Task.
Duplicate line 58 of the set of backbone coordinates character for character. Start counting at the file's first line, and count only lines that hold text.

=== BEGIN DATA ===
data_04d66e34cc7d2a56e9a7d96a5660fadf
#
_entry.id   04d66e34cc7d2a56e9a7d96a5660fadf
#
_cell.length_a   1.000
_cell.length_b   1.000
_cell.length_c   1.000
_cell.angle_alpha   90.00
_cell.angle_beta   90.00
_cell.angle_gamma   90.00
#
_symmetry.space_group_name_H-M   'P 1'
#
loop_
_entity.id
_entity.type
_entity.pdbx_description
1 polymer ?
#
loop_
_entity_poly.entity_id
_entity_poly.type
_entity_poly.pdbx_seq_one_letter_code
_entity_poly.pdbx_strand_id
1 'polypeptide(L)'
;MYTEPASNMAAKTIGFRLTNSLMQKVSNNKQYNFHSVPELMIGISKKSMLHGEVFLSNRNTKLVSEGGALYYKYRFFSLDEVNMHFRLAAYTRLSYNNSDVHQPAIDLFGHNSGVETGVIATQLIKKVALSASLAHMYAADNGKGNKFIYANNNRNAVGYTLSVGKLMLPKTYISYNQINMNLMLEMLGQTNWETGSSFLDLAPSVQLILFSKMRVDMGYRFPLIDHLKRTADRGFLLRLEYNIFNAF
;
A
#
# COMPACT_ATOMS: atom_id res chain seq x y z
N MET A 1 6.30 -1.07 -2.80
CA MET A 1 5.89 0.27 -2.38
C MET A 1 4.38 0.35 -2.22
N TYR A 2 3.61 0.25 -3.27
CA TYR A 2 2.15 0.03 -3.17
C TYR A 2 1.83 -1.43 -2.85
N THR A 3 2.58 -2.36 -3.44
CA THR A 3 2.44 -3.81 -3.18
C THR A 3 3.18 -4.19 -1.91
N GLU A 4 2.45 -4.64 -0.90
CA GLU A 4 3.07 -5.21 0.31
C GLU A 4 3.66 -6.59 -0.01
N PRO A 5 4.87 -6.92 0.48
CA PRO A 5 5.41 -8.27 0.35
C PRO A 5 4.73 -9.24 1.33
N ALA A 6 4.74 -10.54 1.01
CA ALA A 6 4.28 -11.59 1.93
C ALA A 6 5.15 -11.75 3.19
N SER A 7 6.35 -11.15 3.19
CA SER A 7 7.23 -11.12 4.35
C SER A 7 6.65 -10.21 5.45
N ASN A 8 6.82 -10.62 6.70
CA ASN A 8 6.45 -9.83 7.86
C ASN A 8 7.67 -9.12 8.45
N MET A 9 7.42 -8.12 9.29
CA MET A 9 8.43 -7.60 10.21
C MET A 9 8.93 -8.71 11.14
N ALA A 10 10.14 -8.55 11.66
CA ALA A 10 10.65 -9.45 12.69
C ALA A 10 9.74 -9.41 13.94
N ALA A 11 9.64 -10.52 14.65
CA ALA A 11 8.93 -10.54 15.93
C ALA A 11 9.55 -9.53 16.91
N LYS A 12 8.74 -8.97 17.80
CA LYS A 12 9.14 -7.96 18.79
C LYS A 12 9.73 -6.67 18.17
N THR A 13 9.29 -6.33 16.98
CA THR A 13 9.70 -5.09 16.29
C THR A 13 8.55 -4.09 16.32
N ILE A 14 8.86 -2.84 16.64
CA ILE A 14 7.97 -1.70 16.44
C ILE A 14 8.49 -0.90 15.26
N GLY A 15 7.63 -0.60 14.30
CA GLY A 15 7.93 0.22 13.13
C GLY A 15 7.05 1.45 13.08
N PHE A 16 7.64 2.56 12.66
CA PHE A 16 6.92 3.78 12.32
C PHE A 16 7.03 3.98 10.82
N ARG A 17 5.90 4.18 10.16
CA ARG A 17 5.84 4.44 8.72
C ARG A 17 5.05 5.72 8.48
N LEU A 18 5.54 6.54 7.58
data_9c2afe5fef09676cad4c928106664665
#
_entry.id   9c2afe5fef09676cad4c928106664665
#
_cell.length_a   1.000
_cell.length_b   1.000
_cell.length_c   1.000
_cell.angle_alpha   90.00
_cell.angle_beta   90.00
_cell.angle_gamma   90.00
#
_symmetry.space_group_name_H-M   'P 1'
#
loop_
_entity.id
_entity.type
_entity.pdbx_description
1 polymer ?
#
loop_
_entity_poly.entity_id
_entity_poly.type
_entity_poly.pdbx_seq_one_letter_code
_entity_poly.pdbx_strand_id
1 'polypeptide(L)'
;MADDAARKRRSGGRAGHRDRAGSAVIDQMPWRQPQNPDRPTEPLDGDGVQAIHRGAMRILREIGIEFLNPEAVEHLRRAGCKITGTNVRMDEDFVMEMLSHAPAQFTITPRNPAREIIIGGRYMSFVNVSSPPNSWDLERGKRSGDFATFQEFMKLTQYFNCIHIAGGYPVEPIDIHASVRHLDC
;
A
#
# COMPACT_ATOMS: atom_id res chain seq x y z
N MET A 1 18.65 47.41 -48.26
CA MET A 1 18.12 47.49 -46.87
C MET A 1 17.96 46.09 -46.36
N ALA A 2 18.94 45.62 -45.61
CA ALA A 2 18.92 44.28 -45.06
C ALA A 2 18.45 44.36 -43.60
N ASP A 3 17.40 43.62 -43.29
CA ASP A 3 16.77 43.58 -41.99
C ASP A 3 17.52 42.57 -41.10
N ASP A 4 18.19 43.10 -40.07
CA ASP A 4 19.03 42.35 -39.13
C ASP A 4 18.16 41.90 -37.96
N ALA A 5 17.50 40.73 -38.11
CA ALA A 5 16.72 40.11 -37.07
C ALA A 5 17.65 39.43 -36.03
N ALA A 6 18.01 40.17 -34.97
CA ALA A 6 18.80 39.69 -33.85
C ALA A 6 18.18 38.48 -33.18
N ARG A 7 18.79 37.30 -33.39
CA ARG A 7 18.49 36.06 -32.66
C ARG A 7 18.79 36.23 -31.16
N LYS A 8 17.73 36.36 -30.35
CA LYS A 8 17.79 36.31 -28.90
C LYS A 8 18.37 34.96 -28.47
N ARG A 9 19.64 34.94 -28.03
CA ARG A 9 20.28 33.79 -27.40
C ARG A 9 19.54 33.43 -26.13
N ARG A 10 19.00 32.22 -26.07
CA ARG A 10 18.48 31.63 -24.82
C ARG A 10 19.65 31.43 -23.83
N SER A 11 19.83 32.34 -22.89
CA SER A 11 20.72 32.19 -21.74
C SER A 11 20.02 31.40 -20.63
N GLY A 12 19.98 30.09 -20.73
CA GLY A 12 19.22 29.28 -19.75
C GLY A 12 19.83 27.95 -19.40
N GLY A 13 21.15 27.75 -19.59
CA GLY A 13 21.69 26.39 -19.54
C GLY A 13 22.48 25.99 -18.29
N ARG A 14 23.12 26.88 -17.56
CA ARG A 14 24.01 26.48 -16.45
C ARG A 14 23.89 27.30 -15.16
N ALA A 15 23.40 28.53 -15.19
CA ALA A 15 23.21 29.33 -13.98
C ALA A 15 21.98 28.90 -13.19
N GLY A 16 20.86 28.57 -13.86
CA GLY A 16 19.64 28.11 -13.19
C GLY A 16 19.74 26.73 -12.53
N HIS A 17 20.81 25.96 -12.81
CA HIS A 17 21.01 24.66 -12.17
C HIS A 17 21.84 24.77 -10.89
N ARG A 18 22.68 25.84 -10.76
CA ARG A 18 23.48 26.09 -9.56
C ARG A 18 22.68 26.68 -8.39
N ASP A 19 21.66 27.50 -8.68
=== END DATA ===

N ALA A 10 10.14 -8.55 11.66